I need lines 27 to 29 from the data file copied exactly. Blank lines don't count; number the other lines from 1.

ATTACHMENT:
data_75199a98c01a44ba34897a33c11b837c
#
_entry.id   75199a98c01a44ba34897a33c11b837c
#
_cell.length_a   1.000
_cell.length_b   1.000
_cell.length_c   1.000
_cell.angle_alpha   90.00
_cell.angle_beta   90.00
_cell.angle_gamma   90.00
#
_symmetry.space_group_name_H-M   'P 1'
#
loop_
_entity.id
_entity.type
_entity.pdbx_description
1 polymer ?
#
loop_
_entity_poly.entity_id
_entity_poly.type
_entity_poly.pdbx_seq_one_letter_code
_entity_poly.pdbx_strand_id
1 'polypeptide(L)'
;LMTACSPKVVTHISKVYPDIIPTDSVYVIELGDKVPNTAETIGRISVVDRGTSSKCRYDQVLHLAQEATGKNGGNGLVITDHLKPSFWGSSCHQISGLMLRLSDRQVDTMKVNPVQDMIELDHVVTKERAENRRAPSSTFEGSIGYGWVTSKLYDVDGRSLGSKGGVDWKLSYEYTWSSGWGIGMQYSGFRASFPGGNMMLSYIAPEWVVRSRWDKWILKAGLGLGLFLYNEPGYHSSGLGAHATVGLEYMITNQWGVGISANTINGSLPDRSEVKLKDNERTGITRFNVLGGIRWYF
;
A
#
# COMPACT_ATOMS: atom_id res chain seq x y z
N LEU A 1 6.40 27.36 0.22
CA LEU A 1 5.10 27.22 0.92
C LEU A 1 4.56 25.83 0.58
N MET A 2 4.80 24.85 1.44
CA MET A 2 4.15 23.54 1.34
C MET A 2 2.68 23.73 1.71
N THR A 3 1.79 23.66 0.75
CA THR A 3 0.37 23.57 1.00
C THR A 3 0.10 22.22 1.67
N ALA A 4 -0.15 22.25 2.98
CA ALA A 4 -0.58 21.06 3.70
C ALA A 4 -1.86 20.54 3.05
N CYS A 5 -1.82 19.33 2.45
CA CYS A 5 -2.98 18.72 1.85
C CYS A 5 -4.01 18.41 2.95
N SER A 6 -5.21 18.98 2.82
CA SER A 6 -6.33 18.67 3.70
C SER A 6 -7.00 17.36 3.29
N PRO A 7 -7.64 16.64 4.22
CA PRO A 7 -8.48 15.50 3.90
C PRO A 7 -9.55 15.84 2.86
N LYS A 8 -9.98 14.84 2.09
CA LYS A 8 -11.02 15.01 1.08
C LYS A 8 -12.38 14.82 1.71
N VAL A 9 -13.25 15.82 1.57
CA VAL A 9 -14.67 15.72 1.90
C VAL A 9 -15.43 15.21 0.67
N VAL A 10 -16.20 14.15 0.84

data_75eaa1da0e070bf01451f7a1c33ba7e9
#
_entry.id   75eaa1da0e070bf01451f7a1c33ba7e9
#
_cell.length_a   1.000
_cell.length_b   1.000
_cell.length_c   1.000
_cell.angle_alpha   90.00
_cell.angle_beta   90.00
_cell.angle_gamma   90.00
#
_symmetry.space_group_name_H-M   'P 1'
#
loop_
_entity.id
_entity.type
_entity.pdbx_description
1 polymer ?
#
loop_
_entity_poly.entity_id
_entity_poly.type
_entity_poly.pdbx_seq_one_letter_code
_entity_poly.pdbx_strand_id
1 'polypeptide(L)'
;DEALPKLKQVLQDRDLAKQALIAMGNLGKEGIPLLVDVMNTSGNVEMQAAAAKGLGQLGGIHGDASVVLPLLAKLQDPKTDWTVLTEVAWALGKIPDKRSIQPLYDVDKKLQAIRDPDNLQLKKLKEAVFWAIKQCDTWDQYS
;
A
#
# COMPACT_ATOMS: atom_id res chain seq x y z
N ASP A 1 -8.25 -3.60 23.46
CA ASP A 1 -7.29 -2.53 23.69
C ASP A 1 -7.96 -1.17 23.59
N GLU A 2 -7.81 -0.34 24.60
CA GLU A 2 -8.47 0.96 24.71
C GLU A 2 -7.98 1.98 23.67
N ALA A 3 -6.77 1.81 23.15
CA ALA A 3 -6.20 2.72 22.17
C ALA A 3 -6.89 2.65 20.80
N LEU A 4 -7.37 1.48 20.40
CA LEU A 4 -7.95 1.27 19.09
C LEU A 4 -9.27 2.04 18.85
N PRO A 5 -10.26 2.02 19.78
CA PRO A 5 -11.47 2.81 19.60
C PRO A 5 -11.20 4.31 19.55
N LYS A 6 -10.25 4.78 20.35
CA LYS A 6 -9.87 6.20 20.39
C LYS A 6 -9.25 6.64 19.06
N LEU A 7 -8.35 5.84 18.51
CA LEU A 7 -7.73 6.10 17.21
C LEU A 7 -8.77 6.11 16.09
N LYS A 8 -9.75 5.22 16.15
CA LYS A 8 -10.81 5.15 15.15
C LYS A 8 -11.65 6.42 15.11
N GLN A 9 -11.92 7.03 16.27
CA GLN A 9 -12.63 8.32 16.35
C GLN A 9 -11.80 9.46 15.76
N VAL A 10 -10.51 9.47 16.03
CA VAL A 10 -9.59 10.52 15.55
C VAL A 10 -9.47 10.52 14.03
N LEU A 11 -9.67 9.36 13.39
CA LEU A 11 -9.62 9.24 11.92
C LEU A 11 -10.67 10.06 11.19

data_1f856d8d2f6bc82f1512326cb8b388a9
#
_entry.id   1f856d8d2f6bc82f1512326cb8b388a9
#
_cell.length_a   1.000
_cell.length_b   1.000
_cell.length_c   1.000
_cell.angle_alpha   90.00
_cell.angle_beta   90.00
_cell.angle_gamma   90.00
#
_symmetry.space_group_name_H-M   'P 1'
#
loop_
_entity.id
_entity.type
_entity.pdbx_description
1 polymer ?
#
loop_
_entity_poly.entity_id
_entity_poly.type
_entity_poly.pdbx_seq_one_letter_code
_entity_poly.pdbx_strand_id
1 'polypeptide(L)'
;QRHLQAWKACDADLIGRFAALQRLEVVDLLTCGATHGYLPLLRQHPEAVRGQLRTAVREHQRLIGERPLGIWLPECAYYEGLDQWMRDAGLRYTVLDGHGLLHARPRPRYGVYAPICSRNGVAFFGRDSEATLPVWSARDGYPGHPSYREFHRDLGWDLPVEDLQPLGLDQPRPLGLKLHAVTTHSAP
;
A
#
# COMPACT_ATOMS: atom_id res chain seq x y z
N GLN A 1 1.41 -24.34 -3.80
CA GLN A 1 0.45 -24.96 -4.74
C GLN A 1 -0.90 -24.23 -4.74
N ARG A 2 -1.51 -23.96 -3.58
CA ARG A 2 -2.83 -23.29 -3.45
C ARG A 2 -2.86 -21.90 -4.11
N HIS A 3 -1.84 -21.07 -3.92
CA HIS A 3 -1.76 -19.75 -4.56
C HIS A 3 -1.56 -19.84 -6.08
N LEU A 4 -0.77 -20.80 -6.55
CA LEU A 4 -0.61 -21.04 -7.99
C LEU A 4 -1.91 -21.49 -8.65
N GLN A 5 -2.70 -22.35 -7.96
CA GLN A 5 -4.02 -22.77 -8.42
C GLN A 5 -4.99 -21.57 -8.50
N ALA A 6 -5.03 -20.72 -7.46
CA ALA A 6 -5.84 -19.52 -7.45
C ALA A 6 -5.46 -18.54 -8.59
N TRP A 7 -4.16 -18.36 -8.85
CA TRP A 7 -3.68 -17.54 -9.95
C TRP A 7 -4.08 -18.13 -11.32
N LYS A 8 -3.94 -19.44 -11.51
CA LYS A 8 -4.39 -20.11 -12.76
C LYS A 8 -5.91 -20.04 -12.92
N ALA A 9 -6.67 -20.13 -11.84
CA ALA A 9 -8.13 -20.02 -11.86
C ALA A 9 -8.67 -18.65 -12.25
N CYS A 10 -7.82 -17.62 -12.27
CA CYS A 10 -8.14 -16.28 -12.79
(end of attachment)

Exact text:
;
A
#